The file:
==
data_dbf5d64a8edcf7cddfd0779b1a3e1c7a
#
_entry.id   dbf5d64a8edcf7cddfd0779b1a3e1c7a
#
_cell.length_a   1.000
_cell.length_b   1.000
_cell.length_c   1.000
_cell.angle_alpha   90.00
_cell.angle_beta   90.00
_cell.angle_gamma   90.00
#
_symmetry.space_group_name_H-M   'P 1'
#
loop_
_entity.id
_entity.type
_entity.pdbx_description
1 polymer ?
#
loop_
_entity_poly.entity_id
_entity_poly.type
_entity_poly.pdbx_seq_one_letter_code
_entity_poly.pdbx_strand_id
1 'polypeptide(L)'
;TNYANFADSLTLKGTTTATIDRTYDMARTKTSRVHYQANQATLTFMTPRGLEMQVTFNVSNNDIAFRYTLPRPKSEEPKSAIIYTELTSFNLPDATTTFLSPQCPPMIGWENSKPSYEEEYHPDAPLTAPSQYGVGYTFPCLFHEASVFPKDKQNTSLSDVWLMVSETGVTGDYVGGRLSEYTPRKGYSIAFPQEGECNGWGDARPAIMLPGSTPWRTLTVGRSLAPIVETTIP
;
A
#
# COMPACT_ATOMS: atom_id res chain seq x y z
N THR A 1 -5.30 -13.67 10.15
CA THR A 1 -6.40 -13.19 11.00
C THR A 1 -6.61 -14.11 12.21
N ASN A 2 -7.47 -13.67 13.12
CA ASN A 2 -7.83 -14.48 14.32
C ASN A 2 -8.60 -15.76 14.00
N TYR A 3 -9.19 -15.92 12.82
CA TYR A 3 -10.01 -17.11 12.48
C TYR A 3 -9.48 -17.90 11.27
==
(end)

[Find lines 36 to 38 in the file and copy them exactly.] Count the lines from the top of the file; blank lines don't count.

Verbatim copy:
C ASN A 2 -8.60 -15.76 14.00
N TYR A 3 -9.19 -15.92 12.82
CA TYR A 3 -10.01 -17.11 12.48